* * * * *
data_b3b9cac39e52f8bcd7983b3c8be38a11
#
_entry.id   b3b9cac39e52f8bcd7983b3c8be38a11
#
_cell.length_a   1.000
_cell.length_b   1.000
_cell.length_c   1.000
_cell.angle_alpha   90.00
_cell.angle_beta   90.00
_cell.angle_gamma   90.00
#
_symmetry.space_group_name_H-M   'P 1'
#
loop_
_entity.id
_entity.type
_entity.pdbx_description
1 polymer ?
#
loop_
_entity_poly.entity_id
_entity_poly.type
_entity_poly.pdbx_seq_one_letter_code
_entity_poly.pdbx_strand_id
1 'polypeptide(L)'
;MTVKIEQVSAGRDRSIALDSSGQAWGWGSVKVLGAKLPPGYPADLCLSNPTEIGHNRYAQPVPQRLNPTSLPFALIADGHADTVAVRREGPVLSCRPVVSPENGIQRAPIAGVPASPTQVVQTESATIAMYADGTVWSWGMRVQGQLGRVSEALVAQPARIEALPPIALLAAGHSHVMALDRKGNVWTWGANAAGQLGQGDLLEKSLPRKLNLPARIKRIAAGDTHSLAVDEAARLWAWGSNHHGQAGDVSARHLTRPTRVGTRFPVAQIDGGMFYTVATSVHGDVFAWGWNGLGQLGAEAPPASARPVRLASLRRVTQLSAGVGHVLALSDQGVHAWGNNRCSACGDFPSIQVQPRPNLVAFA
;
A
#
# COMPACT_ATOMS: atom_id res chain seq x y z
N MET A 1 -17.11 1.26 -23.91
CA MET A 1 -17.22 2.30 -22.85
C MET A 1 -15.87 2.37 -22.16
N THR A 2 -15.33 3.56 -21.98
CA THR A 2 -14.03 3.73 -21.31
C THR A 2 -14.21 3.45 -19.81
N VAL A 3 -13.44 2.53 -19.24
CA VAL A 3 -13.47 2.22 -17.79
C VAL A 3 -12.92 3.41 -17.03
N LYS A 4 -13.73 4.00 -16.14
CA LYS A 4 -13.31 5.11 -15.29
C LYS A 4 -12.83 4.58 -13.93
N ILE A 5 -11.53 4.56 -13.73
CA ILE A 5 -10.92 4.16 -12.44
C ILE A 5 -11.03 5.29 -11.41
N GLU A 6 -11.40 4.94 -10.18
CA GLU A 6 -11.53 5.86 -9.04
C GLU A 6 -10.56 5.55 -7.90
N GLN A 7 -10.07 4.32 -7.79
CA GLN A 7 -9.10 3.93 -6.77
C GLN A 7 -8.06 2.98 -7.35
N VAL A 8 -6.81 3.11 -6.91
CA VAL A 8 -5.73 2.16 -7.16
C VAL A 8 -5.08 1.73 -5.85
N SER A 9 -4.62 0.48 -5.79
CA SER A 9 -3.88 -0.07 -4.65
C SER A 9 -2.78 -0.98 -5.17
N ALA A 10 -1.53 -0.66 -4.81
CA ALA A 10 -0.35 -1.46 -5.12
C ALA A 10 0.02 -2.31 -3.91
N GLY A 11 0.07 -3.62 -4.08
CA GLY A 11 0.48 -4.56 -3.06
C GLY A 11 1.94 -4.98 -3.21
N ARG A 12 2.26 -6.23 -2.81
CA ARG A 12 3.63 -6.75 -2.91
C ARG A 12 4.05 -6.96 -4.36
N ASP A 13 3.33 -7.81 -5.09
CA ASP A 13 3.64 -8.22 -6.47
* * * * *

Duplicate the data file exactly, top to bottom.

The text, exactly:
data_b3b9cac39e52f8bcd7983b3c8be38a11
#
_entry.id   b3b9cac39e52f8bcd7983b3c8be38a11
#
_cell.length_a   1.000
_cell.length_b   1.000
_cell.length_c   1.000
_cell.angle_alpha   90.00
_cell.angle_beta   90.00
_cell.angle_gamma   90.00
#
_symmetry.space_group_name_H-M   'P 1'
#
loop_
_entity.id
_entity.type
_entity.pdbx_description
1 polymer ?
#
loop_
_entity_poly.entity_id
_entity_poly.type
_entity_poly.pdbx_seq_one_letter_code
_entity_poly.pdbx_strand_id
1 'polypeptide(L)'
;MTVKIEQVSAGRDRSIALDSSGQAWGWGSVKVLGAKLPPGYPADLCLSNPTEIGHNRYAQPVPQRLNPTSLPFALIADGHADTVAVRREGPVLSCRPVVSPENGIQRAPIAGVPASPTQVVQTESATIAMYADGTVWSWGMRVQGQLGRVSEALVAQPARIEALPPIALLAAGHSHVMALDRKGNVWTWGANAAGQLGQGDLLEKSLPRKLNLPARIKRIAAGDTHSLAVDEAARLWAWGSNHHGQAGDVSARHLTRPTRVGTRFPVAQIDGGMFYTVATSVHGDVFAWGWNGLGQLGAEAPPASARPVRLASLRRVTQLSAGVGHVLALSDQGVHAWGNNRCSACGDFPSIQVQPRPNLVAFA
;
A
#
# COMPACT_ATOMS: atom_id res chain seq x y z
N MET A 1 -17.11 1.26 -23.91
CA MET A 1 -17.22 2.30 -22.85
C MET A 1 -15.87 2.37 -22.16
N THR A 2 -15.33 3.56 -21.98
CA THR A 2 -14.03 3.73 -21.31
C THR A 2 -14.21 3.45 -19.81
N VAL A 3 -13.44 2.53 -19.24
CA VAL A 3 -13.47 2.22 -17.79
C VAL A 3 -12.92 3.41 -17.03
N LYS A 4 -13.73 4.00 -16.14
CA LYS A 4 -13.31 5.11 -15.29
C LYS A 4 -12.83 4.58 -13.93
N ILE A 5 -11.53 4.56 -13.73
CA ILE A 5 -10.92 4.16 -12.44
C ILE A 5 -11.03 5.29 -11.41
N GLU A 6 -11.40 4.94 -10.18
CA GLU A 6 -11.53 5.86 -9.04
C GLU A 6 -10.56 5.55 -7.90
N GLN A 7 -10.07 4.32 -7.79
CA GLN A 7 -9.10 3.93 -6.77
C GLN A 7 -8.06 2.98 -7.35
N VAL A 8 -6.81 3.11 -6.91
CA VAL A 8 -5.73 2.16 -7.16
C VAL A 8 -5.08 1.73 -5.85
N SER A 9 -4.62 0.48 -5.79
CA SER A 9 -3.88 -0.07 -4.65
C SER A 9 -2.78 -0.98 -5.17
N ALA A 10 -1.53 -0.66 -4.81
CA ALA A 10 -0.35 -1.46 -5.12
C ALA A 10 0.02 -2.31 -3.91
N GLY A 11 0.07 -3.62 -4.08
CA GLY A 11 0.48 -4.56 -3.06
C GLY A 11 1.94 -4.98 -3.21
N ARG A 12 2.26 -6.23 -2.81
CA ARG A 12 3.63 -6.75 -2.91
C ARG A 12 4.05 -6.96 -4.36
N ASP A 13 3.33 -7.81 -5.09
CA ASP A 13 3.64 -8.22 -6.47